I’ll spare you my thoughts on what happened in each race, because you’ve hopefully read or seen enough of that by now. Gustav Iden’s winning time of 7:40 is far beyond anything I thought was possible, and Chelsea Sodaro’s win is far beyond anything I thought was probable.

The make-up of the podiums shows us that we’re in very new and very fast times, and the sport is far deeper than ever before at the professional level. If ever there were a ringing endorsement of the Professional Triathletes Organization, it would be that their paid maternity leave is in part what made it possible for Sodaro to become the sport’s most unlikely world champion just 18 months after becoming a mom.

Instead I’ll comment on the live coverage, which I watched from pumpkin patches and petting zoos, instead of trying to follow the race up close in Kona. Having not watched a ton of the live coverage over the past 15 years, I have mostly second-hand knowledge about what was wrong with it, and it looks like Ironman has fixed at least a few things.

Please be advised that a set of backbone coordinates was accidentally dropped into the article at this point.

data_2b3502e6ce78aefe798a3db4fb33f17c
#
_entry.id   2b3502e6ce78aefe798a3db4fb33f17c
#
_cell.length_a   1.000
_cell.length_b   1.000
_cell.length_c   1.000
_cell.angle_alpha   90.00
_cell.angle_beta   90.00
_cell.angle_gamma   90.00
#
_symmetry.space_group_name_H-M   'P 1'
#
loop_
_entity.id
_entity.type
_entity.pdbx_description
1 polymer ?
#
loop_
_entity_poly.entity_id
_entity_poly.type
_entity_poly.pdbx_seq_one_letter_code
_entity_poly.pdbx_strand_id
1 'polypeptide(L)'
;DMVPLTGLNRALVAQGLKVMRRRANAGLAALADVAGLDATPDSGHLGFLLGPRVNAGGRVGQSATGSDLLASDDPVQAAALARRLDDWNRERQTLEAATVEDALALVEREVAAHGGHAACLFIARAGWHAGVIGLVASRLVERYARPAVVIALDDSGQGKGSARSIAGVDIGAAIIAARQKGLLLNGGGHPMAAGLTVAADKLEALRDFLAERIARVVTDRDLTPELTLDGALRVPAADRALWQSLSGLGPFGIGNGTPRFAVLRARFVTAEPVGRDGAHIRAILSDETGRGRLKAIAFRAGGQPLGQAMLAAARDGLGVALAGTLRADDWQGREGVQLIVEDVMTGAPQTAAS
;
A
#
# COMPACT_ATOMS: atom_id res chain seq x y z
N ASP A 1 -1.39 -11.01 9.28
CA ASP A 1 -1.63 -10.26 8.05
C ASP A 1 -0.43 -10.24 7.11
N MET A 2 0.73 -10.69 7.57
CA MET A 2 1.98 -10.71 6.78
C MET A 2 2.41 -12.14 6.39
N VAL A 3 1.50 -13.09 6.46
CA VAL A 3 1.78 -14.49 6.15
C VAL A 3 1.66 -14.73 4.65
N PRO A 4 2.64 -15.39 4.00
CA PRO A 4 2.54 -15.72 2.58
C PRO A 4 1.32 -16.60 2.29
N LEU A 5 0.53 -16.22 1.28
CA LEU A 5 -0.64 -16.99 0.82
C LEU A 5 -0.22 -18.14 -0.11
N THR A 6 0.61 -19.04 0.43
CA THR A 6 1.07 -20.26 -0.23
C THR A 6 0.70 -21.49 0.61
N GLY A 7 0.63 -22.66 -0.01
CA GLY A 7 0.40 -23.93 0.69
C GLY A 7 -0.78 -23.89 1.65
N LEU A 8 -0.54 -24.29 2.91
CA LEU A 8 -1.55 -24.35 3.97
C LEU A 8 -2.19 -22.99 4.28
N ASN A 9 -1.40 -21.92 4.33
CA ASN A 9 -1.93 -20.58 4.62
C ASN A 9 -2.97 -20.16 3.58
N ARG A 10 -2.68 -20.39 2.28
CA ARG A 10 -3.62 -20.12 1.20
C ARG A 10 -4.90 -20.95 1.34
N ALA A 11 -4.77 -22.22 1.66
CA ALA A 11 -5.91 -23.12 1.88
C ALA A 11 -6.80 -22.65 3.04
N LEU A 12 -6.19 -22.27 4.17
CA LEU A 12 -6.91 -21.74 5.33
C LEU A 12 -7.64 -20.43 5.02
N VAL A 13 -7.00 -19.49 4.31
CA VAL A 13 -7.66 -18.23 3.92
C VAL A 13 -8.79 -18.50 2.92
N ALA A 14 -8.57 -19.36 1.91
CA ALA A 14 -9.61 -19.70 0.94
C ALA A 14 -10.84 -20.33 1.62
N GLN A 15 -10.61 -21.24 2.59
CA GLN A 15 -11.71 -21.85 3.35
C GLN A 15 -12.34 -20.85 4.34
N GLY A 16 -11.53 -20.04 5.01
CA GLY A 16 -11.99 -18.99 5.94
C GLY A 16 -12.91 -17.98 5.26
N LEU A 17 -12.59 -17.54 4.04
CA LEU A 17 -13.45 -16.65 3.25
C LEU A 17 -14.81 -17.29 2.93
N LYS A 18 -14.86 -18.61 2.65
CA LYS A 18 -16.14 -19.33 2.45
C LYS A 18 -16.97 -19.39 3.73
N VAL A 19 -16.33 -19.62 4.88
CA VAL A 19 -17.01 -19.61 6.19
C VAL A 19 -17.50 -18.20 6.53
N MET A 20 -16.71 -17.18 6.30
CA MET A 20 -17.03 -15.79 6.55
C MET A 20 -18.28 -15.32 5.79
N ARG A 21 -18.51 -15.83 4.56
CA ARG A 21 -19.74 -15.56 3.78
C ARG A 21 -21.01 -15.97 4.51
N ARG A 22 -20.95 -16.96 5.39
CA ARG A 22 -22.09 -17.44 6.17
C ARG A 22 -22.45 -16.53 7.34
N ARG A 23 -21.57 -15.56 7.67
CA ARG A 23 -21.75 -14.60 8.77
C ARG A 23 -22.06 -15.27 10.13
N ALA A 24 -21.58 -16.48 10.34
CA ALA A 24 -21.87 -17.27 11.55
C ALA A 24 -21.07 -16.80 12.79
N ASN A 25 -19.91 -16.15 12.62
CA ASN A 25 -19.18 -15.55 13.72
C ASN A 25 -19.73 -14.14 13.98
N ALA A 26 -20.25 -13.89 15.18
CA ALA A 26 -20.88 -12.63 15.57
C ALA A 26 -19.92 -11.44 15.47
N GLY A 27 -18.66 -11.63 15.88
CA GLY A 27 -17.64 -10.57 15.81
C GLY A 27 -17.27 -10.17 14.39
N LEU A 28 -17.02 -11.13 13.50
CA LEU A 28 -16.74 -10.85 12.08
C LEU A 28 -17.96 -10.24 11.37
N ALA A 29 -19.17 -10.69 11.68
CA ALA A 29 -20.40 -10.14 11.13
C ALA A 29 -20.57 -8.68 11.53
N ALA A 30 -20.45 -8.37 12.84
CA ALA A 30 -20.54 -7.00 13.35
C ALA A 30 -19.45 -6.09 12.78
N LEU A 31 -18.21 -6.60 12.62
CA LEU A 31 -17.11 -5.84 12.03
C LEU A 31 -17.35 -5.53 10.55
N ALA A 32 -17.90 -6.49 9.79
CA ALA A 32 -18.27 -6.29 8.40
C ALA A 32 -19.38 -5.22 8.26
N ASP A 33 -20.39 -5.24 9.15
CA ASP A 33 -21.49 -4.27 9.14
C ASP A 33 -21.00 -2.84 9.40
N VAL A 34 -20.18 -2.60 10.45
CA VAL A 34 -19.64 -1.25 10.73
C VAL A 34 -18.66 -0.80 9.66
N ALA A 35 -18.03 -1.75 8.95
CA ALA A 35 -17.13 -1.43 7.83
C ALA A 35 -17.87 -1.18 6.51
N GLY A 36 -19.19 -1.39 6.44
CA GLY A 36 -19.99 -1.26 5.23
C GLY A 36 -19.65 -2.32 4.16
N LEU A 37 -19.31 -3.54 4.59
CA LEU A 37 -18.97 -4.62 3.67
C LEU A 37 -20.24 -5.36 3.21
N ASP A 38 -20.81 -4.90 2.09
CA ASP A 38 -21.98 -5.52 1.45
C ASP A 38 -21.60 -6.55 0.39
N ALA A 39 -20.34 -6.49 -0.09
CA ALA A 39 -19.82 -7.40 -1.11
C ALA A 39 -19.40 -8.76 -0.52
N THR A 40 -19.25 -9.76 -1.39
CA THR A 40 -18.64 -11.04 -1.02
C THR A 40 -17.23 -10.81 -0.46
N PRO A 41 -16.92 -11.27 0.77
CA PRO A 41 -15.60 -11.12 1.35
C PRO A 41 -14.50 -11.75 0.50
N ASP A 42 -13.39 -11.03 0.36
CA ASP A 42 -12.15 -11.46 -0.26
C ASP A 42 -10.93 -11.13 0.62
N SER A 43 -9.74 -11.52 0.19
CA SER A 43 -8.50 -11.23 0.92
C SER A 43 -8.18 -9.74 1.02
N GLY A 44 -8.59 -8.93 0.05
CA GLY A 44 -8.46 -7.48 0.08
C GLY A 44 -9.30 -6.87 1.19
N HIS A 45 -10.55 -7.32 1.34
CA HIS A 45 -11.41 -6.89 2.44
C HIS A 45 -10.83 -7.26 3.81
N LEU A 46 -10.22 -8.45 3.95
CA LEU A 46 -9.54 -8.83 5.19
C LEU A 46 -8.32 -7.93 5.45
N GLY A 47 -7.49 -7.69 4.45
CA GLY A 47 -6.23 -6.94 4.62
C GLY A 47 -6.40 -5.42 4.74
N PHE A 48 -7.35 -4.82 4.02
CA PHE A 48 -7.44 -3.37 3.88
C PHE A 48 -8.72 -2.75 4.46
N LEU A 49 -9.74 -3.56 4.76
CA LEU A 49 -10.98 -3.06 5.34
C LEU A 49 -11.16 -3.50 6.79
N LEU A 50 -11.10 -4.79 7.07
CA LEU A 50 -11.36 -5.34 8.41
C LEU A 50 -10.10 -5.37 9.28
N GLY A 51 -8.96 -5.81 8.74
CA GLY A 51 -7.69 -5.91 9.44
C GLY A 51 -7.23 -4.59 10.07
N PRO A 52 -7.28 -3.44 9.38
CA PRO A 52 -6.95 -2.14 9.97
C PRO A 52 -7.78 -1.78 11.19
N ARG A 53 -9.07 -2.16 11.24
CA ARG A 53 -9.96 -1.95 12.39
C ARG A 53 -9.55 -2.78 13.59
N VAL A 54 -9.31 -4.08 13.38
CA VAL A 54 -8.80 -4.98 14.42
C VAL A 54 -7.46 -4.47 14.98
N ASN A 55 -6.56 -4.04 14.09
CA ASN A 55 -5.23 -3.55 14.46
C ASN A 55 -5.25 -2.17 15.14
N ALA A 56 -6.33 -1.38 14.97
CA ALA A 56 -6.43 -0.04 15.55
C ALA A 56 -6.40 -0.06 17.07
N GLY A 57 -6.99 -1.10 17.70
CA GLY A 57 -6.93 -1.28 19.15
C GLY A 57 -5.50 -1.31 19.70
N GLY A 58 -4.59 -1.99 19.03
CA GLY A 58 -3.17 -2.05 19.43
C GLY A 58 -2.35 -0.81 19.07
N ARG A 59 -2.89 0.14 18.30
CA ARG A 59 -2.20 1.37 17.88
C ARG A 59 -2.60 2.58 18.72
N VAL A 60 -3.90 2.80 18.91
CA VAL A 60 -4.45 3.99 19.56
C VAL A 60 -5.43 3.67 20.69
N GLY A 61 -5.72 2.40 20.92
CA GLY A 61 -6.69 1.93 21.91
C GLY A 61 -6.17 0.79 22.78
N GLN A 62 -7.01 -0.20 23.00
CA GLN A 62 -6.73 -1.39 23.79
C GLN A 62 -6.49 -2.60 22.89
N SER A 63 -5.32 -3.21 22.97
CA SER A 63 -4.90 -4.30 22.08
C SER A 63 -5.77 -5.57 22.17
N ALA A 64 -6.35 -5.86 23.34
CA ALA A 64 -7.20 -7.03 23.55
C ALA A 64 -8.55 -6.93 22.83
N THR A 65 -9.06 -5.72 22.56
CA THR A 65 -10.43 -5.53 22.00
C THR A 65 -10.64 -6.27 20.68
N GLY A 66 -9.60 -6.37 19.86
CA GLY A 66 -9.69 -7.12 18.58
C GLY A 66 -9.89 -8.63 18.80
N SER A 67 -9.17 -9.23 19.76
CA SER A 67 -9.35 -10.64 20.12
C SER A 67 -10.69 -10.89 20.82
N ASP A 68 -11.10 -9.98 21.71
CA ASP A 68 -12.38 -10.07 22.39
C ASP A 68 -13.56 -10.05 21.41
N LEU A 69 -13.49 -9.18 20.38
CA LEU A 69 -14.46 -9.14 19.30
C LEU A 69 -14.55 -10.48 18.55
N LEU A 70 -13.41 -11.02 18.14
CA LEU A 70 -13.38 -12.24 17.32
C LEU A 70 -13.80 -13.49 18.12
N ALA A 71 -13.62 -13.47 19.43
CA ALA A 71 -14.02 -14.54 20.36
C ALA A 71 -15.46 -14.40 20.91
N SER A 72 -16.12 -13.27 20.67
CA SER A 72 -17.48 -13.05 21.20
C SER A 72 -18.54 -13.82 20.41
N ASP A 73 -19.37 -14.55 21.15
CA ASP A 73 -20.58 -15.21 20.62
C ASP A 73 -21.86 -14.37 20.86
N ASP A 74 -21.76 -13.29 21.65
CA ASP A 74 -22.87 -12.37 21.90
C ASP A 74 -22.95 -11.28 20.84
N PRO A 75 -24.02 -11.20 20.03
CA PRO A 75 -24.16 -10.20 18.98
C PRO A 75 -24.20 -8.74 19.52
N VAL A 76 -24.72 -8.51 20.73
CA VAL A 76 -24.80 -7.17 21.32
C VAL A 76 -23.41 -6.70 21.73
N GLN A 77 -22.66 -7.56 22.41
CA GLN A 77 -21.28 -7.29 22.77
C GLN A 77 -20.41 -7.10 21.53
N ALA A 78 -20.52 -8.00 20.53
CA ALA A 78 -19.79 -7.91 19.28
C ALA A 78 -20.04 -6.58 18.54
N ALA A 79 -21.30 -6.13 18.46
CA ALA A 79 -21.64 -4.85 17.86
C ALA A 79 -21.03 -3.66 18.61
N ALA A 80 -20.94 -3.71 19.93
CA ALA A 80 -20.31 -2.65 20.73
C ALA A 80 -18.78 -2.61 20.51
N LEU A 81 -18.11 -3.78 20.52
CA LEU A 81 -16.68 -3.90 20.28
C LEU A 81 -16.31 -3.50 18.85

The Ironmannow.com portal was pretty neat, allowing for multiple camera views at once. It wasn’t super useful on a smaller device, but if you bothered broadcasting it onto a TV or computer screen, it allowed you to see the leaders, chasers, broadcasters and leaderboard all at once. That’s some next-level broadcasting for triathlon, and it wouldn’t be possible if they were trying to cover two races at once. There was even an annoying little chat in the corner, and fan-reaction feeds on the bottom, which you could and probably didn’t take part in.